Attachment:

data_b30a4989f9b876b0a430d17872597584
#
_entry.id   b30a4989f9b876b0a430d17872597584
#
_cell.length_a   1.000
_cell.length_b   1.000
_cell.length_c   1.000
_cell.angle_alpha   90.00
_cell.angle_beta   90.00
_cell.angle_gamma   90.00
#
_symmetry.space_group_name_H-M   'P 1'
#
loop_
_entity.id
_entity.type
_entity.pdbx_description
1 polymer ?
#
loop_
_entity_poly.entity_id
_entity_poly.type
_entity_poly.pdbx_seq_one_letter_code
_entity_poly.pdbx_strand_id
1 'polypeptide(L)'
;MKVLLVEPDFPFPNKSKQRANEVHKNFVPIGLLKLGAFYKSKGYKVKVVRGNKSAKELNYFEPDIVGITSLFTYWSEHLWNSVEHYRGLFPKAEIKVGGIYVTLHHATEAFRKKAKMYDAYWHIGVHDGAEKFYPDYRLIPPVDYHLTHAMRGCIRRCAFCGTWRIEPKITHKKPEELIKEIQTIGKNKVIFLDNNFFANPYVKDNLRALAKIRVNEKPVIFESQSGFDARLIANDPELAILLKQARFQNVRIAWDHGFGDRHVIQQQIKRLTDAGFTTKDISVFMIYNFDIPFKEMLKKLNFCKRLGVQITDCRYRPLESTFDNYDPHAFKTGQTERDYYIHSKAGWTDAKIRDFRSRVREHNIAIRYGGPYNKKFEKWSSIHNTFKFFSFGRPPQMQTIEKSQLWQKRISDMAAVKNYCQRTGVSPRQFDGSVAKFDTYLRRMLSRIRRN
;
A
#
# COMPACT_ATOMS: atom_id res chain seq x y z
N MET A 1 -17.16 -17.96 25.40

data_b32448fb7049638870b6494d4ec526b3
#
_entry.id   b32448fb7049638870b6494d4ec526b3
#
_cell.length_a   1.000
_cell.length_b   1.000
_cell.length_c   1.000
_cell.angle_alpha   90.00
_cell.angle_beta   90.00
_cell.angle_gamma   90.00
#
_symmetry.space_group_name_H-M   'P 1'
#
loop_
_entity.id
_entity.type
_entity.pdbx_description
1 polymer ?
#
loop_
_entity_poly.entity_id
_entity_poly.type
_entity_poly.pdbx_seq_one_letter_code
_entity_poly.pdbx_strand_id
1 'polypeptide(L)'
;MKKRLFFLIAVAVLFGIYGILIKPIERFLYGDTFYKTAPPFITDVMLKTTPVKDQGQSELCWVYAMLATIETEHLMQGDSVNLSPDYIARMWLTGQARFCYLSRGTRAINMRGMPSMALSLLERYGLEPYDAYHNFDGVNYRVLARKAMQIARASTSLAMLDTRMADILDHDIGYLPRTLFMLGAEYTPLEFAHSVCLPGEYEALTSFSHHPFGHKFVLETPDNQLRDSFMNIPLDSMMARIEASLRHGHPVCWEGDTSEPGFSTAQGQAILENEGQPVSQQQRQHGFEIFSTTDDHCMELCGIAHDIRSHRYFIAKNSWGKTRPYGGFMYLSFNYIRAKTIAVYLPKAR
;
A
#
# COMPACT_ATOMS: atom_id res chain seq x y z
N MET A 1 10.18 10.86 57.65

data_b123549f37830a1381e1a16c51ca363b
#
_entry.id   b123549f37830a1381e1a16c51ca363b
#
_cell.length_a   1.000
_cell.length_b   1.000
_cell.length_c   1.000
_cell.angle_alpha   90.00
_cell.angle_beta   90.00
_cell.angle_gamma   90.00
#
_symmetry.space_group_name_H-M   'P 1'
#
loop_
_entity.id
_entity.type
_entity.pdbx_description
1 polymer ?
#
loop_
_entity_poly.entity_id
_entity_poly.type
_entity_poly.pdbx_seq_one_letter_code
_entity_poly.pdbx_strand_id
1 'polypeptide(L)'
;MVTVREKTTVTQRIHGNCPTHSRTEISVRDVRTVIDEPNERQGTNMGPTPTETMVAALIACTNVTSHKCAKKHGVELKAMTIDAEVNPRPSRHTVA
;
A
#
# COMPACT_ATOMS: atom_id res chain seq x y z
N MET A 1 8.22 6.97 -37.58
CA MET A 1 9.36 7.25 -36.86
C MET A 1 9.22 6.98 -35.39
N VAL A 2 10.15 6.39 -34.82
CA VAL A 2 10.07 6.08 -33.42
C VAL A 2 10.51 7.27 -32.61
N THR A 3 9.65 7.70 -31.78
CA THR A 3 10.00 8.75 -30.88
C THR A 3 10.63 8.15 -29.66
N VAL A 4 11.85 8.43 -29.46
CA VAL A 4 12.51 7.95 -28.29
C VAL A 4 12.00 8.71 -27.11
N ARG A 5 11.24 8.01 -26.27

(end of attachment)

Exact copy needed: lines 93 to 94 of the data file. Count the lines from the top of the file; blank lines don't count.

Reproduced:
N MET A 1 8.22 6.97 -37.58
CA MET A 1 9.36 7.25 -36.86